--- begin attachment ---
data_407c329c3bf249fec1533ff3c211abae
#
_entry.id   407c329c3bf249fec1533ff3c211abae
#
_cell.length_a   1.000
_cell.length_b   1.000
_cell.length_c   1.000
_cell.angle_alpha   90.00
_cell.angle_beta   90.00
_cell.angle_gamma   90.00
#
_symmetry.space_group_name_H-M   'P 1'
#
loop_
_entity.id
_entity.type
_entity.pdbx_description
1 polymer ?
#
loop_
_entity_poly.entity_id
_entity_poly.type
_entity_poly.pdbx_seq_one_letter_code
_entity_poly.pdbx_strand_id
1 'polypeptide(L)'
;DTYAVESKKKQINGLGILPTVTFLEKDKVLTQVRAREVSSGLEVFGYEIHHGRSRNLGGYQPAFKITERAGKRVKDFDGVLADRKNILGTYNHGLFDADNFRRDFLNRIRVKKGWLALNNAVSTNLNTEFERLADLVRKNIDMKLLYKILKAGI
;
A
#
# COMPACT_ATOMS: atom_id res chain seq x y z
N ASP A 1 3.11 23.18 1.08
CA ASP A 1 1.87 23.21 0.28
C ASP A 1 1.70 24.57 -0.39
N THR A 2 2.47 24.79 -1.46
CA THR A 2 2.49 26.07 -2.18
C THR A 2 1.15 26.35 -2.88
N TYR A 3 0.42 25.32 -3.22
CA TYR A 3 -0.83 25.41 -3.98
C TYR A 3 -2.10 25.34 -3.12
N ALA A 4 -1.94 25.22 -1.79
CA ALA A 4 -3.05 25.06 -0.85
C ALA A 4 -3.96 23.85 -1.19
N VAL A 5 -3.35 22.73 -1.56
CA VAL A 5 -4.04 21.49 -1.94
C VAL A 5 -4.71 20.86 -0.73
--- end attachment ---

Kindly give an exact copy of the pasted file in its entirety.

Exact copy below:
data_407c329c3bf249fec1533ff3c211abae
#
_entry.id   407c329c3bf249fec1533ff3c211abae
#
_cell.length_a   1.000
_cell.length_b   1.000
_cell.length_c   1.000
_cell.angle_alpha   90.00
_cell.angle_beta   90.00
_cell.angle_gamma   90.00
#
_symmetry.space_group_name_H-M   'P 1'
#
loop_
_entity.id
_entity.type
_entity.pdbx_description
1 polymer ?
#
loop_
_entity_poly.entity_id
_entity_poly.type
_entity_poly.pdbx_seq_one_letter_code
_entity_poly.pdbx_strand_id
1 'polypeptide(L)'
;DTYAVESKKKQINGLGILPTVTFLEKDKVLTQVRAREVSSGLEVFGYEIHHGRSRNLGGYQPAFKITERAGKRVKDFDGVLADRKNILGTYNHGLFDADNFRRDFLNRIRVKKGWLALNNAVSTNLNTEFERLADLVRKNIDMKLLYKILKAGI
;
A
#
# COMPACT_ATOMS: atom_id res chain seq x y z
N ASP A 1 3.11 23.18 1.08
CA ASP A 1 1.87 23.21 0.28
C ASP A 1 1.70 24.57 -0.39
N THR A 2 2.47 24.79 -1.46
CA THR A 2 2.49 26.07 -2.18
C THR A 2 1.15 26.35 -2.88
N TYR A 3 0.42 25.32 -3.22
CA TYR A 3 -0.83 25.41 -3.98
C TYR A 3 -2.10 25.34 -3.12
N ALA A 4 -1.94 25.22 -1.79
CA ALA A 4 -3.05 25.06 -0.85
C ALA A 4 -3.96 23.85 -1.19
N VAL A 5 -3.35 22.73 -1.56
CA VAL A 5 -4.04 21.49 -1.94
C VAL A 5 -4.71 20.86 -0.73